Cyber Security Threat Summary:
The North Korean APT37 hacking group, also known as StarCruft, Reaper, or RedEyes, has recently deployed a new information-stealing malware called "FadeStealer." This malware includes a wiretapping feature, allowing the threat actors to eavesdrop and record from victims' microphones. APT37 has a history of conducting cyber espionage attacks aligned with North Korean interests, targeting North Korean defectors, educational institutions, and EU-based organizations.
The malware is delivered through phishing emails containing password-protected Word and Hangul Word Processor documents, along with a Windows CHM file. When the CHM file is opened, it displays the alleged password while secretly downloading and executing a remote PowerShell script that serves as a backdoor. This backdoor communicates with the attackers' command and control servers and executes commands sent by the hackers.
APT37 also utilizes an additional GoLang backdoor named "AblyGo" for privilege escalation, data theft, and the delivery of further malware. The AblyGo backdoor uses the Ably Platform, a legitimate API service, to evade network monitoring and security software.
The final payload deployed by the backdoors is the FadeStealer malware. It injects itself into the legitimate Internet Explorer process and steals a wide range of information from Windows devices. This includes screenshots, logged keystrokes, files from connected smartphones and removable devices, and even audio recordings from the microphone.
Security Officer Comments:
The collected data is stored in specific folders on the device, allowing the threat actors to analyze and exploit the stolen information for the North Korean government's benefit or to conduct additional attacks. It is worth noting that APT37 is not the only North Korean threat actor utilizing CHM files for malware deployment. Another state-sponsored hacking group called Kimsuky has also been using CHM files in phishing attacks to steal user information and install additional malware. The researchers conclude that these attacks are cleverly executed through spear phishing emails, utilizing an Ably channel as a command-and-control server. Such attacks can be challenging for individuals to detect.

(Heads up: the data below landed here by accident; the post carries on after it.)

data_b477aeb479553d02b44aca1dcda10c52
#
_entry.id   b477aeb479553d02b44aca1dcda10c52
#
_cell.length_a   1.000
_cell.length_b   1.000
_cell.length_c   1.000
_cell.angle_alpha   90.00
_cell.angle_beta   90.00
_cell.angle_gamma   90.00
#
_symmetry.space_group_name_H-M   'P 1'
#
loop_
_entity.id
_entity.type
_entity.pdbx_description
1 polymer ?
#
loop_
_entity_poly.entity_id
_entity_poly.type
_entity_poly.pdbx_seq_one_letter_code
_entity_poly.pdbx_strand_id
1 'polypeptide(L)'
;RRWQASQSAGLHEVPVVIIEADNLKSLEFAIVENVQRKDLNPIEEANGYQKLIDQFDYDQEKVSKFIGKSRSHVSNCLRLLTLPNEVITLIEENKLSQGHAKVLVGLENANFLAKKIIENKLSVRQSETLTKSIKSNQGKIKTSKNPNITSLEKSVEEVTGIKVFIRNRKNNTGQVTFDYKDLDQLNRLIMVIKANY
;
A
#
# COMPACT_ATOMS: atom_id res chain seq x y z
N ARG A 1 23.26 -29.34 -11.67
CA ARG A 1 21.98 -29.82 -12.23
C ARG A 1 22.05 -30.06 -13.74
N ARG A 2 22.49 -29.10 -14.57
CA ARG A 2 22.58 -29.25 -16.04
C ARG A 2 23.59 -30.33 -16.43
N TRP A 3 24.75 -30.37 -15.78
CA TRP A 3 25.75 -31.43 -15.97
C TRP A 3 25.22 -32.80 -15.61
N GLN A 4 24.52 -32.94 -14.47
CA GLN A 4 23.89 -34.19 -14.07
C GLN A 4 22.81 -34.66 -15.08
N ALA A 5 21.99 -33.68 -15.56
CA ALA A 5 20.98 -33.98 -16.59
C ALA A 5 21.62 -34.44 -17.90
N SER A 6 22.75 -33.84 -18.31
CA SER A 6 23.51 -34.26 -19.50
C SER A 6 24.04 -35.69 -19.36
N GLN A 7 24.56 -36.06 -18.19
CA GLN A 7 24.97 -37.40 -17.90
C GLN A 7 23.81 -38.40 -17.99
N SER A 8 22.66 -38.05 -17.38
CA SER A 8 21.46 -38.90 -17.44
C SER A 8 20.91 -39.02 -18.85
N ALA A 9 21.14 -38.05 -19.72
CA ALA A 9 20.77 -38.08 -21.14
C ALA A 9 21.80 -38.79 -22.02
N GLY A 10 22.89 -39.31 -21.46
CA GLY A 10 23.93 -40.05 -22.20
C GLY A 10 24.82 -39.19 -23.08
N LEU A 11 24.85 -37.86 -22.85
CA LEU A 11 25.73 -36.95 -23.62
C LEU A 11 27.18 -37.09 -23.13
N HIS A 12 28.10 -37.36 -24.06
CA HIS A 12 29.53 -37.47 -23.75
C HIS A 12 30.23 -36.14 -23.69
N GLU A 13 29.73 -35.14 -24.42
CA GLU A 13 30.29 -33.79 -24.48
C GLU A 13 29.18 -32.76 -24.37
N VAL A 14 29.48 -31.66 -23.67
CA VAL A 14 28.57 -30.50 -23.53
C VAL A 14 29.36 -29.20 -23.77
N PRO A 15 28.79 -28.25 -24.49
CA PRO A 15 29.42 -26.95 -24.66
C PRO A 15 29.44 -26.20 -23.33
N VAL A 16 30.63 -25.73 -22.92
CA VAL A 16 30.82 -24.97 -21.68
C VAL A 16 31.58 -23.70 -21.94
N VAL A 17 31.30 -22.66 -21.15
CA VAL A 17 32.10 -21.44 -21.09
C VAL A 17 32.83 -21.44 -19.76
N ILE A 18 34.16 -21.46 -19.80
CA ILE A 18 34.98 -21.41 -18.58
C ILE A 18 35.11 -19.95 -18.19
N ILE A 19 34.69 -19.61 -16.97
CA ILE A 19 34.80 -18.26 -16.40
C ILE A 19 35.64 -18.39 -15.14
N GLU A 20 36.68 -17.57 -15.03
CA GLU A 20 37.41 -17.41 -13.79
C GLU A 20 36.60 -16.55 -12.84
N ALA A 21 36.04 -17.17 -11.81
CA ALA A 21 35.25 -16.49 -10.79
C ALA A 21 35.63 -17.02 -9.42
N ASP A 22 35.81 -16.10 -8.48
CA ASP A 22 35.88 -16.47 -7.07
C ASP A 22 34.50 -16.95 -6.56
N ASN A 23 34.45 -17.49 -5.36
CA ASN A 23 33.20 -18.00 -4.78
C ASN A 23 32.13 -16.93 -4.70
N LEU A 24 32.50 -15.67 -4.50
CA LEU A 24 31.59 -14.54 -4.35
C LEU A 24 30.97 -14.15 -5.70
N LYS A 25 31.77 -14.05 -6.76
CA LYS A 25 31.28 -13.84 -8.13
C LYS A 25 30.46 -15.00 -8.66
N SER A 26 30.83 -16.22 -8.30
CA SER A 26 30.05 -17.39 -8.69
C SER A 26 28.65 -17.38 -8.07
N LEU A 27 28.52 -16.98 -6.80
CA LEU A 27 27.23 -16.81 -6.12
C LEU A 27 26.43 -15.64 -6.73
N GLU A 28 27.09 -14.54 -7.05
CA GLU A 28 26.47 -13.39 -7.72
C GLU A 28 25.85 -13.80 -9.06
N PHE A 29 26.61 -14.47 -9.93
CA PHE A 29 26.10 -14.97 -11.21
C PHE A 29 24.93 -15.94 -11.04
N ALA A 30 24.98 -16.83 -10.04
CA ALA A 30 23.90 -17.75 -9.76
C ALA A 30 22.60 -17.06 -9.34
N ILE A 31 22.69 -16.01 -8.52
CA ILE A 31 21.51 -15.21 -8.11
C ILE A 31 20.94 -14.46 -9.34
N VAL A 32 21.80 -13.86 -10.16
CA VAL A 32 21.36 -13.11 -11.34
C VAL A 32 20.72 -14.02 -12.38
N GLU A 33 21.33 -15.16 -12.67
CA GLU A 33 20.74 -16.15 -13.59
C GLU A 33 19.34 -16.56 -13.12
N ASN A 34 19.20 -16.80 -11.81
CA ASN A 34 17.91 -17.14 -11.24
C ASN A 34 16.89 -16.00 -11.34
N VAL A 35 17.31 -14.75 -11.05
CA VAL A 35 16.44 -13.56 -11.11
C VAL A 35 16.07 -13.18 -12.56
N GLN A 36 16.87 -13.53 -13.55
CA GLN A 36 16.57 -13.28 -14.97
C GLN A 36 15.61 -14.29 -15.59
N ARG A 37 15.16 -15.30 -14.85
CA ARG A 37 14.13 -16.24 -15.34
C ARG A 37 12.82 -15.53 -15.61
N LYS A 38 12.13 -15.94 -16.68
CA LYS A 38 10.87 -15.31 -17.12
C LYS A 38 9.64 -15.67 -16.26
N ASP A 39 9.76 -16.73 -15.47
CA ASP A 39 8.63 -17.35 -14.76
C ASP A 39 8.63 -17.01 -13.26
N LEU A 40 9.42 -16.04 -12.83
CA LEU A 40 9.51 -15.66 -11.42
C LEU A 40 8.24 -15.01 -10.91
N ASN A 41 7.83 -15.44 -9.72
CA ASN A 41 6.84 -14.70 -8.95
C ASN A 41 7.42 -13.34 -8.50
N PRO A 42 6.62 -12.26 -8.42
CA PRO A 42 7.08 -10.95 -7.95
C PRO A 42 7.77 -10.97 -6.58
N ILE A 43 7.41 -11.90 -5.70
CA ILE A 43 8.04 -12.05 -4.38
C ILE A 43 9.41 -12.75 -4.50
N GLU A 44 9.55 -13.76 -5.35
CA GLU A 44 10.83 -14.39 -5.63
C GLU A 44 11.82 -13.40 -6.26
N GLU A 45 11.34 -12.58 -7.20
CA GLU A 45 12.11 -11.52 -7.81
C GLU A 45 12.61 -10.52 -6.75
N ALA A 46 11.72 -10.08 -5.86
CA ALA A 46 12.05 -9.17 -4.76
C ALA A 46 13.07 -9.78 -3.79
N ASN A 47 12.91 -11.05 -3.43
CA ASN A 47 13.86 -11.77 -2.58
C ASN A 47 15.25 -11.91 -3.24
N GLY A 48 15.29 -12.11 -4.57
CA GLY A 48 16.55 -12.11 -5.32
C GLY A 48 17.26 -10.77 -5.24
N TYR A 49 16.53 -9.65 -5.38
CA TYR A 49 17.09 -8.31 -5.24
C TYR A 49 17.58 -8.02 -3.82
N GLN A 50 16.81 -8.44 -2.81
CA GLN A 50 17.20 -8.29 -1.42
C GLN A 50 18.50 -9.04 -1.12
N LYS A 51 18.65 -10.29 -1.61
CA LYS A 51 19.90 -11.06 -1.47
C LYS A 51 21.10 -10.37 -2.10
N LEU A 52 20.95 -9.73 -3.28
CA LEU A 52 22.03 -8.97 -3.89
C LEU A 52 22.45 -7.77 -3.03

Users should always be cautious of individuals or organizations that ask for personal information. Most companies will not ask for sensitive data from its customers. If in doubt, users should verify with the company itself to avoid any potential issues.
Users should always take a close look at the sender’s display name when checking the legitimacy of an email. Most companies use a single domain for their URLs and emails, so a message that originates from a different domain is a red flag.
As a general rule, users should not click links or download files even if they come from seemingly “trustworthy” sources.
Check for mismatched URLs. While an embedded URL might seem perfectly valid, hovering above it might show a different web address. In fact, users should avoid clicking links in emails unless they are certain that it is a legitimate link.
Users should always be on the lookout for any grammatical errors and spelling mistakes. Legitimate companies will often employ proofreaders and editors who ensure that the materials they send out are error-free.
Users should not be frightened or intimidated by messages that have an alarmist tone. They should double check with the company if they are uncertain about the status of their accounts.
Phishing emails are designed to be sent to a large number of people, so they need to be as impersonal as possible. Users should check whether the message contains a generic subject and greeting, as this can be a sign of a phishing attempt.
Although not every end user has access to advanced anti-phishing software, they can still use the built-in protection of their email clients to filter messages. One example is setting the email client to block all images unless approved.
Legitimate companies will never send confirmation emails unless there are specific reasons for doing so. In fact, most companies will avoid sending unsolicited messages unless it’s for company updates, newsletters, or advertising purposes.
Users should always take the context of an email or message into account. For example, most online accounts do away with viewable member numbers, so users should be wary if they receive emails containing a “member number” for services that generally don’t use them.
It is important to take note of unusual information in the text of the message. Any mentions of operating systems and software that are not typically used by consumers can often be indicators of a phishing attempt.
If it seems suspicious, it probably is. Users should always err on the side of caution when it comes to sending out personally identifiable information through messages and emails.
Cyber Security Threat Summary: